As we obsess about whether Boris had a sip of lukewarm Chardonnay 18 months ago, Europe is poised on the brink of war. We might kid ourselves that Ukraine is a long way away, but that’s exactly what people said about Czechoslovakia in 1938. Time to get real.
Here’s what we’re up against, and it’s chilling. Putin has declared the breakup of the Soviet Union to be the greatest disaster of the 20th century. And he’s clearly determined to see that put right, with the subjugation of Ukraine the first step. Already, by pouncing on Crimea, he’s seized over 7 per cent of Ukraine’s territory, shrugging off sanctions. Does anyone seriously think that’s where his ambitions end?
We can be sure the people of Ukraine won’t take a Russian invasion lying down. Anyone whose visited Ukraine to speak to its political leaders in recent years, and I’ve had that privilege on several occasions, will know that Ukrainians will fight to the last to defend their country. In a recent poll, 30 per cent of Ukrainians said they would take up arms to fight. That’s a staggering 13 million people. And many millions more will resist in other ways. “We will fight to the last bullet and last drop of blood”, said one battle-hardened soldier on the frontline of the frozen war in Ukraine’s East.
Putin’s forces may be superior, but if he thinks the tanks can just roll into Kyiv, he’ll be much mistaken. There is no such thing, as Joe Biden mistakenly suggested, as a minor ‘incursion’ into sovereign territory. It will be bloody and brutal. Tens of thousands of lives will surely be lost, many of them Russian.
Which brings us to the EU. What the hell is it playing at? In umming and ahing about whether a confrontation will weaken individual member economies, the organisation is putting its own selfish interests ahead of what’s right. President Macron says Europe must open its own dialogue with Russia, separate from America’s and NATO’s. This is precisely what Putin craves: a divided, disunited West. And what on earth is Macron’s idea of a “security and stability pact” between Russia and the EU? If that isn’t appeasement, I don’t know what is, and it leaves the Ukrainians rightly afraid that their future might be decided without their own say. It’s all too redolent of great powers treating countries like pawns on a chess board.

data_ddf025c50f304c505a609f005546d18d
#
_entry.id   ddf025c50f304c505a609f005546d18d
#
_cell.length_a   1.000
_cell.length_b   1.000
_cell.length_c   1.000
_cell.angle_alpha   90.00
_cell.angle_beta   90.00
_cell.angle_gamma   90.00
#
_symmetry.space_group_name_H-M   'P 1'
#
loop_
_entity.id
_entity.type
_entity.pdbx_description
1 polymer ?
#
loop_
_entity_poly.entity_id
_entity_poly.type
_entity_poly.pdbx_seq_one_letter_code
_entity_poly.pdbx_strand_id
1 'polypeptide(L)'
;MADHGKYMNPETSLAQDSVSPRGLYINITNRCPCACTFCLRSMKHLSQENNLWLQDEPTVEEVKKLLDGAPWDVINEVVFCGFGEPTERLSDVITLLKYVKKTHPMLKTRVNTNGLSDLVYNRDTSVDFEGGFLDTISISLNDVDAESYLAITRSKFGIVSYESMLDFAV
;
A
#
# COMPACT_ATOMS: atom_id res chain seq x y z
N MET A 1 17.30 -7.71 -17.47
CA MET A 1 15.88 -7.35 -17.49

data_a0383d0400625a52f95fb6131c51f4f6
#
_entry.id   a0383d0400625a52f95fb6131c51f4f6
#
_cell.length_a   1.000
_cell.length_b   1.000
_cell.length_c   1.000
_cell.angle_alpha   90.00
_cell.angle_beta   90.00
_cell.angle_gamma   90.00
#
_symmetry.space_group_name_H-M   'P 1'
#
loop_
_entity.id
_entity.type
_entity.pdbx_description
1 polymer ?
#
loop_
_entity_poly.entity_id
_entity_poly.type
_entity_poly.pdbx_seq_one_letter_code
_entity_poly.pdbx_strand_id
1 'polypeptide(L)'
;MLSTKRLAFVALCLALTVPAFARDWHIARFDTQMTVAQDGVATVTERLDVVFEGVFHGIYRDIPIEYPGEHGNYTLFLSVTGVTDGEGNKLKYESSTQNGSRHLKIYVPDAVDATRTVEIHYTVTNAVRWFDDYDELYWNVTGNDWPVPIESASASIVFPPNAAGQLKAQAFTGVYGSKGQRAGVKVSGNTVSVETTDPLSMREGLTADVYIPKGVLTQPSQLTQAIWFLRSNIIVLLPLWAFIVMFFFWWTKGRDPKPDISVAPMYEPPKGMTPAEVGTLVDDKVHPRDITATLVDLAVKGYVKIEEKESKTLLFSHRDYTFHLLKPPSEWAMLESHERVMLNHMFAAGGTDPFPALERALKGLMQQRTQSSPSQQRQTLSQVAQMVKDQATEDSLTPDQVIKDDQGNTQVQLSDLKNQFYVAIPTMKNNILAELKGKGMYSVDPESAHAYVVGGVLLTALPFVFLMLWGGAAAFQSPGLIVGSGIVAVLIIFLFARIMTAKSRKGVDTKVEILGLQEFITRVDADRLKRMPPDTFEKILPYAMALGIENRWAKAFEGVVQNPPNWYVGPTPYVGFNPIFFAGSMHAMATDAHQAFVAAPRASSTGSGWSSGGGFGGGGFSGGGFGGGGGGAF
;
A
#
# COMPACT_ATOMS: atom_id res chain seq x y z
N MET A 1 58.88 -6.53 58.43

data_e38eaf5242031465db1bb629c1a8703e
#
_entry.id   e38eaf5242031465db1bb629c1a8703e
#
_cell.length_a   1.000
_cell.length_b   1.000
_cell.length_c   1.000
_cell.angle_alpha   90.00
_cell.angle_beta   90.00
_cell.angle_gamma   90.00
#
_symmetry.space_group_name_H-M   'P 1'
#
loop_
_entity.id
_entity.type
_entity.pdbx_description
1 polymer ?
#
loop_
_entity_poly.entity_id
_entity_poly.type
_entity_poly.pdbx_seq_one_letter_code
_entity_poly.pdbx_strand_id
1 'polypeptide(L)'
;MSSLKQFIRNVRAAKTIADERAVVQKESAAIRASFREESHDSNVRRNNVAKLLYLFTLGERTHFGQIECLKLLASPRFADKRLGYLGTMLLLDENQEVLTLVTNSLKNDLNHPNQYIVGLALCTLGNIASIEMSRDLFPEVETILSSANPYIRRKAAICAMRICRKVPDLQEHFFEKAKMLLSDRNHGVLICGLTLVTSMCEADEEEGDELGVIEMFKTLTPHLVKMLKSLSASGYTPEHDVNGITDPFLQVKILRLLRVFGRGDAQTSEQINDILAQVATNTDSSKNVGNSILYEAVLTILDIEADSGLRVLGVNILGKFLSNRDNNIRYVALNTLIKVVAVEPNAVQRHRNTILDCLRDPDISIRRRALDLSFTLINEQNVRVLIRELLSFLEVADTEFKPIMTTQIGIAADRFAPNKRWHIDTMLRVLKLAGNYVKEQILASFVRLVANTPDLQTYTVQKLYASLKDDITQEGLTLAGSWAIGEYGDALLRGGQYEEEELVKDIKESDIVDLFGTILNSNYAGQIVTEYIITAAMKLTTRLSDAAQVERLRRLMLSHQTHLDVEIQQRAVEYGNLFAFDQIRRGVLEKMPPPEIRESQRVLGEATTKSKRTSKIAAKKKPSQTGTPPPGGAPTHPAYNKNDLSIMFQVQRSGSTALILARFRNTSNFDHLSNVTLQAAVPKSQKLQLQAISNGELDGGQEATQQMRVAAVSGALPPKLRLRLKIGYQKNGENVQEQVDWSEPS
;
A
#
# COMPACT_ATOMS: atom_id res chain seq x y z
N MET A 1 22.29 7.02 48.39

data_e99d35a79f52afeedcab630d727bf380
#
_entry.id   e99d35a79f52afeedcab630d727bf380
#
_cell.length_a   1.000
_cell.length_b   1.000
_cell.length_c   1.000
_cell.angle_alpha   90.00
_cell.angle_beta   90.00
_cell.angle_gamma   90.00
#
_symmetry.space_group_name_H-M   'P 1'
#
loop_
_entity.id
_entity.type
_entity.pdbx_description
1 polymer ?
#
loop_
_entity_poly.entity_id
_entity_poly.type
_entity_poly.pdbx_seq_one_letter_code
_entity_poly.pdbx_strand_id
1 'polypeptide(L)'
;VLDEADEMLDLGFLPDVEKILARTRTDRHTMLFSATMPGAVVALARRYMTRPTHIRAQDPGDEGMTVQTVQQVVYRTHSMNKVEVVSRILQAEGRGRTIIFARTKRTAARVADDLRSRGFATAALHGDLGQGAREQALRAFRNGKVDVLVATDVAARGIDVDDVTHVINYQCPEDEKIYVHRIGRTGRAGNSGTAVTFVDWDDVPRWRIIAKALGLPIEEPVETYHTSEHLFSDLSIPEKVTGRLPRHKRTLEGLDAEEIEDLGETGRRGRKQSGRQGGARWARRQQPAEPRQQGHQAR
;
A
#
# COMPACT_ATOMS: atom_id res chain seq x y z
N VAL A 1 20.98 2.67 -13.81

Anyone with an ounce of knowledge about Putin and the Kremlin knows full well that Russia only respects strength. Weasel words and lily-livered compromise will be a red rag to the Russian bull. Anything less than complete Western unity will be fatal for Ukraine, and terrifying for other countries close to Russia’s self-styled ‘near abroad’, from Finland in the north to Georgia in the south.
Thank goodness Britain knows better, and Ukraine sees us as one of its closest friends – a country that punches well above its weight in Kyiv in terms of influence and power. Already, the UK has sent new weapons system to Ukraine, and troops to provide training, in marked contrast to Germany, which refuses to do any such thing. Ukraine doesn’t expect British and American troops on the ground. As her Minister of Defence, Oleksiy Reznikov said, “Just give us the weapons we need to defend ourselves, we will do our own fighting”.
This isn’t just about Ukraine, but about democracy, sovereignty, the right of people to determine their own future without being bullied and then subjugated. In short, it’s about freedom – something that 40 million Ukrainians have learned to love, and which the West is privileged enough to take for granted. Britain and America realise this. Others appear not to. Time is running out for the EU to stay on the right side of history.